Teaching the Urban Studio from the Home

Early on when the pandemic and its resultant isolation was becoming an absolute reality it dawned upon me that I am going to have to teach an urban design studio from the comfort of my home. I was particularly fascinated by the fact that everyone in the studio is going to be situated in different parts of the country and that would allow us to explore urban conditions across various kinds of cities and urban neighborhoods. This to me was liberating. We were no longer thinking of the urban as associated with only larger towns and cities. A student from a remote village in Kashmir or another from a small agriculture community in Wadgaon near Wardha, would end up exploring their village and its environs. At the same time there were students located in metropolitan areas, two tier cities, three tier cities, towns, company towns, and many such urban agglomerations, exploring their own immediate surroundings.

 We decided to call the studio The Structure of the Ordinary. Borrowing the title from the dutch architect N.J. Habraken’s 1998 book which was titled The Structure of the Ordinary – Form and Control in the Built Environment. Our studio we hoped would allow the individual students to get closer to their own neighborhoods and help understand the mechanics of everyday existence. This would lead to propositional ideas and positions for a sustainable transformation of their own neighborhood.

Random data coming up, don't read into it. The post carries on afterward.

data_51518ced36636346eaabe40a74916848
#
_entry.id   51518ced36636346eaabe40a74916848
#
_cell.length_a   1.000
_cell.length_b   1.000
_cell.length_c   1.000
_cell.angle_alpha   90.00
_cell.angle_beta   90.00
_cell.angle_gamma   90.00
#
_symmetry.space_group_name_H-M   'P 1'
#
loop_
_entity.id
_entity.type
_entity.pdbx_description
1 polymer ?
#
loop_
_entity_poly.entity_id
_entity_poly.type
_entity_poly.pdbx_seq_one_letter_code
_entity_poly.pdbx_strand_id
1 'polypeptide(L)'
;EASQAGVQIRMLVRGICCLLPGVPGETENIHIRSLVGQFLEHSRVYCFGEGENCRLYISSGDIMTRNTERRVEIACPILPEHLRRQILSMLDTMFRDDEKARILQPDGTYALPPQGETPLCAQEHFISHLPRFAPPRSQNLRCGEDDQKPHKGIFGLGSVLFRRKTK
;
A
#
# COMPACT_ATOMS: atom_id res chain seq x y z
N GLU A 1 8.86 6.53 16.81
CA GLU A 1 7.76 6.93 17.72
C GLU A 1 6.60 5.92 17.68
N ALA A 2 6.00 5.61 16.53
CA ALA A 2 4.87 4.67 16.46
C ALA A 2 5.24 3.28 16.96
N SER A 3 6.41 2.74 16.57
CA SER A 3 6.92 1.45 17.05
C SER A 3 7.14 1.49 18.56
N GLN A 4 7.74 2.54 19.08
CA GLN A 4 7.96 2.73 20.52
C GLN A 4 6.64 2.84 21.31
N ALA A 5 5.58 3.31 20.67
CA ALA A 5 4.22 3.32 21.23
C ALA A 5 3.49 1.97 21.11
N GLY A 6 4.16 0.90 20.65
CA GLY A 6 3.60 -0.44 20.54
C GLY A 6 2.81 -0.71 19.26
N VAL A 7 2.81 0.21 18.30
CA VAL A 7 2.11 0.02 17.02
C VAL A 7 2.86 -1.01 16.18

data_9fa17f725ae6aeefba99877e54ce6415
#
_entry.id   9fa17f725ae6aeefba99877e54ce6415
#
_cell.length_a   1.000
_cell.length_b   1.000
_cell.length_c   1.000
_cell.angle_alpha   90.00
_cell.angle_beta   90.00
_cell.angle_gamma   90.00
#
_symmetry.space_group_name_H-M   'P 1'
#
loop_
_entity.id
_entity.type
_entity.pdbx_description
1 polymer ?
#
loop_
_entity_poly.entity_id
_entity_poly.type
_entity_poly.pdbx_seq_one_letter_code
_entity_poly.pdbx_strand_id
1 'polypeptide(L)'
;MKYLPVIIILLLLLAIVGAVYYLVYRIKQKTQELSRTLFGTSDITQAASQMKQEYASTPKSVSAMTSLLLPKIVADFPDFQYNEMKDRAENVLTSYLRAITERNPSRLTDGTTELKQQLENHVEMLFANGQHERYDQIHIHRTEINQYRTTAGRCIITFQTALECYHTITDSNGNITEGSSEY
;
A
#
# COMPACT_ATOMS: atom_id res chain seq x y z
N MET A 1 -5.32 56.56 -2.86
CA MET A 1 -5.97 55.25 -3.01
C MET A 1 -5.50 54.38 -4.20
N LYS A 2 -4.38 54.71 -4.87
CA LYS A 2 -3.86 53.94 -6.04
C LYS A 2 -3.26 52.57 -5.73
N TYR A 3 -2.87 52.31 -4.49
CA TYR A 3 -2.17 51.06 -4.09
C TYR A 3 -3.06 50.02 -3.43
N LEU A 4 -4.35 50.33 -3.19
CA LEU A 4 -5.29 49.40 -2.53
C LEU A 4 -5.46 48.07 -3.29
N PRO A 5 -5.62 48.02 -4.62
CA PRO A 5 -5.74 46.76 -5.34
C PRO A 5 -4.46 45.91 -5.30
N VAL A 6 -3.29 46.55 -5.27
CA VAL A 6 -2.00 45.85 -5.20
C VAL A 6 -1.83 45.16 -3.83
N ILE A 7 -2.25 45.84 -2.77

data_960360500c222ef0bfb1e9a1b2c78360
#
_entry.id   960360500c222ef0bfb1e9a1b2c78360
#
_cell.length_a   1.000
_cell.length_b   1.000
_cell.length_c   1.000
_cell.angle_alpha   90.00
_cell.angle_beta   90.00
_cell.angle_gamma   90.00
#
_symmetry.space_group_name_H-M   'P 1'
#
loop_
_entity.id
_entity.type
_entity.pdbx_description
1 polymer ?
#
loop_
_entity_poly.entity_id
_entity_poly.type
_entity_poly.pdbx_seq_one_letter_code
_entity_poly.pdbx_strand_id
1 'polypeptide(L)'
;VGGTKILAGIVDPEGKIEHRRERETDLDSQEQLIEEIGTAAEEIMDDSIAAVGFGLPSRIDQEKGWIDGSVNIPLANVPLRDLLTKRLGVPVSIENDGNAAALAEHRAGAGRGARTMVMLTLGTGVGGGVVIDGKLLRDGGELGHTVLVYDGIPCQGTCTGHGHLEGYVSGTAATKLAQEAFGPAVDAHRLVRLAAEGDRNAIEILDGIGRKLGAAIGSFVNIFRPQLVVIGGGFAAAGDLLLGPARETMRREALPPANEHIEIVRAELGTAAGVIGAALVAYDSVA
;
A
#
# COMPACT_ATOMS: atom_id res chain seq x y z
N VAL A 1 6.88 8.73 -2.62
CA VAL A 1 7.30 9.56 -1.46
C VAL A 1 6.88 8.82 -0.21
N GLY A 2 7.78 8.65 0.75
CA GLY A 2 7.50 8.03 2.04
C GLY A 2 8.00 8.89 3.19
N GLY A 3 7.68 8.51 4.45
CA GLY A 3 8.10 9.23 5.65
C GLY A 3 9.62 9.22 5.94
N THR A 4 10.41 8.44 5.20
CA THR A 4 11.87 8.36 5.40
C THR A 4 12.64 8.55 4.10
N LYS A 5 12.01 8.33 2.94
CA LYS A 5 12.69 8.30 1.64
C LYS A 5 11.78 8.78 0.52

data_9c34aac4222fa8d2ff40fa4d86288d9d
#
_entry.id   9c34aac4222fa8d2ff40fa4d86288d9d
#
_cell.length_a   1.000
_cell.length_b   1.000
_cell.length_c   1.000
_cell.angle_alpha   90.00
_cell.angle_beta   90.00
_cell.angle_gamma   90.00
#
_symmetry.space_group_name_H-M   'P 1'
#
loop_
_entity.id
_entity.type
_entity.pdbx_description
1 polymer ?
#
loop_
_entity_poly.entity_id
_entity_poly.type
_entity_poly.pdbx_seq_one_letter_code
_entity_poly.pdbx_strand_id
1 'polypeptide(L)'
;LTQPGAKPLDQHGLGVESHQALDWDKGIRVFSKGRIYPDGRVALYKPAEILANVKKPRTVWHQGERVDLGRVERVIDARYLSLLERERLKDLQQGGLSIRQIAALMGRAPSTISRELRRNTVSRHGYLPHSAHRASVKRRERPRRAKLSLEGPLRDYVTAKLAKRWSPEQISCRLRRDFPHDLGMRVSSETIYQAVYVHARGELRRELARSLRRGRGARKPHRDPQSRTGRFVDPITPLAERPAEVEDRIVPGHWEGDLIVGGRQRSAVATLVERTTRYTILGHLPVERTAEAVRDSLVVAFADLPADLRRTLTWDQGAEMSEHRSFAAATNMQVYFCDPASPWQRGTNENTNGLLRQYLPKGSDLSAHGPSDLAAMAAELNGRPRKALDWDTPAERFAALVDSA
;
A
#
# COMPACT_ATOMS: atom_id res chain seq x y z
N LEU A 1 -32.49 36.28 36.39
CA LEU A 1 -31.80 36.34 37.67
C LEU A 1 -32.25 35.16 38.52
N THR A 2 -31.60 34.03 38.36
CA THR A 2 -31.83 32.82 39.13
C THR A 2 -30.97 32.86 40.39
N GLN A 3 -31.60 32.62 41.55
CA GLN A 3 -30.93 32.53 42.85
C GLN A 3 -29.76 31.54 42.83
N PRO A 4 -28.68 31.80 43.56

While the students were put through a rigorous 16 week studio process that included new methods for observing everyday activities in the neighborhood using short videos and interviews with various residents, the distance between us the mentors and the students and their neighborhood as sites of inquiry was inescapable. This distance had two distinct impacts on our teaching practices. First the mentors had to rely implicitly on the information and data that was presented by the students and as a result they felt that the onus of the ground reality (and to some degree the later program formulation) of the neighborhood studies lied primarily on the students. This was a particularly difficult position for the students. Having  always been told what the project is with a clear brief and deliverable or atleast a common site where the ground data is shared and collectively generated, here was a studio where you were on your own. What data you presented was the absolute fact for the purpose at hand. And the teacher’s response was almost always speculative. This condition where the students are in a state of doubt as to how the studio unfolds and the mentors are always in the speculative mode was refreshing. The second direct impact was more distressing. For the mentors, seeing the students and looking at the city and the neighborhood only through the mediated environment of the screen created a degree of robotized detachment. Interactions on online media platforms also  came with limitations of screen time engagement, which resulted primarily in data sharing. 

 Given these limitations and understanding that this was the first online urban studio, the students were able to demonstrate their learning fairly well. What was missed though was the pressing need to work collectively and collaboratively. Although this was tried towards the end when the students were expected to present in thematic clusters.